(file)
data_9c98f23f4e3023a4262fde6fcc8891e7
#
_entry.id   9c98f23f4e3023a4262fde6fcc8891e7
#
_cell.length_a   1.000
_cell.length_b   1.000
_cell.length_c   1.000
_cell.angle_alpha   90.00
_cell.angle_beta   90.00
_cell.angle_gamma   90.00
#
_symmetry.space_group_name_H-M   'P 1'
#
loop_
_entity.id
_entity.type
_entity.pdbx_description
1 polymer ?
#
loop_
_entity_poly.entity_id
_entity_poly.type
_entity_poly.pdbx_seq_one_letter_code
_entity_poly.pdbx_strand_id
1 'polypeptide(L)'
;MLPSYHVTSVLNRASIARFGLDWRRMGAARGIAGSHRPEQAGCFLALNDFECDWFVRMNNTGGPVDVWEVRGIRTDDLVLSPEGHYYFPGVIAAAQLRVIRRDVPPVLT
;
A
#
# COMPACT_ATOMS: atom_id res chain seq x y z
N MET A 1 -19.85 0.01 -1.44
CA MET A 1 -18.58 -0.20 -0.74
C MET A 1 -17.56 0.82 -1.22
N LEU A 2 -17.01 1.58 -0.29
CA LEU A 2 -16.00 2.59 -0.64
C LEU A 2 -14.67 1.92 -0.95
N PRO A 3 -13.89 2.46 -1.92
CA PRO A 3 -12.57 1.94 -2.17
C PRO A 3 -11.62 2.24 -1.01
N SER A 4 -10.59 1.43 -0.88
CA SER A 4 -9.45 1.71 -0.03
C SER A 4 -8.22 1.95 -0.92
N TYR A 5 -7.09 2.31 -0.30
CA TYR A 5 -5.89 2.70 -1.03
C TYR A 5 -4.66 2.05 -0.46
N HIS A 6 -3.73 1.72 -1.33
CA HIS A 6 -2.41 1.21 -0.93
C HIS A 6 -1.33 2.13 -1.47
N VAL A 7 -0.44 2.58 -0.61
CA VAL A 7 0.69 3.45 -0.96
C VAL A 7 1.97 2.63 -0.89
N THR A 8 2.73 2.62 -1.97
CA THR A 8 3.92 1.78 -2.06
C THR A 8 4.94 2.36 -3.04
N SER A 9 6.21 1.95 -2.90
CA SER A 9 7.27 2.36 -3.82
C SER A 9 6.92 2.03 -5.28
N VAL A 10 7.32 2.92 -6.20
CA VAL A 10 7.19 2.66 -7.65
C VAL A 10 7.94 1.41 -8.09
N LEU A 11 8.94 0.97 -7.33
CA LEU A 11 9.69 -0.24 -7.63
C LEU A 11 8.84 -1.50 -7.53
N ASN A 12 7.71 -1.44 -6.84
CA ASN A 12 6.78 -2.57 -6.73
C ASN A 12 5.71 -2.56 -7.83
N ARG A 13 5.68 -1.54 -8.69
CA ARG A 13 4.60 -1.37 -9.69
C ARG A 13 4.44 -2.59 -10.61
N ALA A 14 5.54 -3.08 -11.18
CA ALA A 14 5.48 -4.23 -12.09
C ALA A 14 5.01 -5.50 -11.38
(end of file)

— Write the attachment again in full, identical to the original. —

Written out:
data_9c98f23f4e3023a4262fde6fcc8891e7
#
_entry.id   9c98f23f4e3023a4262fde6fcc8891e7
#
_cell.length_a   1.000
_cell.length_b   1.000
_cell.length_c   1.000
_cell.angle_alpha   90.00
_cell.angle_beta   90.00
_cell.angle_gamma   90.00
#
_symmetry.space_group_name_H-M   'P 1'
#
loop_
_entity.id
_entity.type
_entity.pdbx_description
1 polymer ?
#
loop_
_entity_poly.entity_id
_entity_poly.type
_entity_poly.pdbx_seq_one_letter_code
_entity_poly.pdbx_strand_id
1 'polypeptide(L)'
;MLPSYHVTSVLNRASIARFGLDWRRMGAARGIAGSHRPEQAGCFLALNDFECDWFVRMNNTGGPVDVWEVRGIRTDDLVLSPEGHYYFPGVIAAAQLRVIRRDVPPVLT
;
A
#
# COMPACT_ATOMS: atom_id res chain seq x y z
N MET A 1 -19.85 0.01 -1.44
CA MET A 1 -18.58 -0.20 -0.74
C MET A 1 -17.56 0.82 -1.22
N LEU A 2 -17.01 1.58 -0.29
CA LEU A 2 -16.00 2.59 -0.64
C LEU A 2 -14.67 1.92 -0.95
N PRO A 3 -13.89 2.46 -1.92
CA PRO A 3 -12.57 1.94 -2.17
C PRO A 3 -11.62 2.24 -1.01
N SER A 4 -10.59 1.43 -0.88
CA SER A 4 -9.45 1.71 -0.03
C SER A 4 -8.22 1.95 -0.92
N TYR A 5 -7.09 2.31 -0.30
CA TYR A 5 -5.89 2.70 -1.03
C TYR A 5 -4.66 2.05 -0.46
N HIS A 6 -3.73 1.72 -1.33
CA HIS A 6 -2.41 1.21 -0.93
C HIS A 6 -1.33 2.13 -1.47
N VAL A 7 -0.44 2.58 -0.61
CA VAL A 7 0.69 3.45 -0.96
C VAL A 7 1.97 2.63 -0.89
N THR A 8 2.73 2.62 -1.97
CA THR A 8 3.92 1.78 -2.06
C THR A 8 4.94 2.36 -3.04
N SER A 9 6.21 1.95 -2.90
CA SER A 9 7.27 2.36 -3.82
C SER A 9 6.92 2.03 -5.28
N VAL A 10 7.32 2.92 -6.20
CA VAL A 10 7.19 2.66 -7.65
C VAL A 10 7.94 1.41 -8.09
N LEU A 11 8.94 0.97 -7.33
CA LEU A 11 9.69 -0.24 -7.63
C LEU A 11 8.84 -1.50 -7.53
N ASN A 12 7.71 -1.44 -6.84
CA ASN A 12 6.78 -2.57 -6.73
C ASN A 12 5.71 -2.56 -7.83
N ARG A 13 5.68 -1.54 -8.69
CA ARG A 13 4.60 -1.37 -9.69
C ARG A 13 4.44 -2.59 -10.61
N ALA A 14 5.54 -3.08 -11.18
CA ALA A 14 5.48 -4.23 -12.09
C ALA A 14 5.01 -5.50 -11.38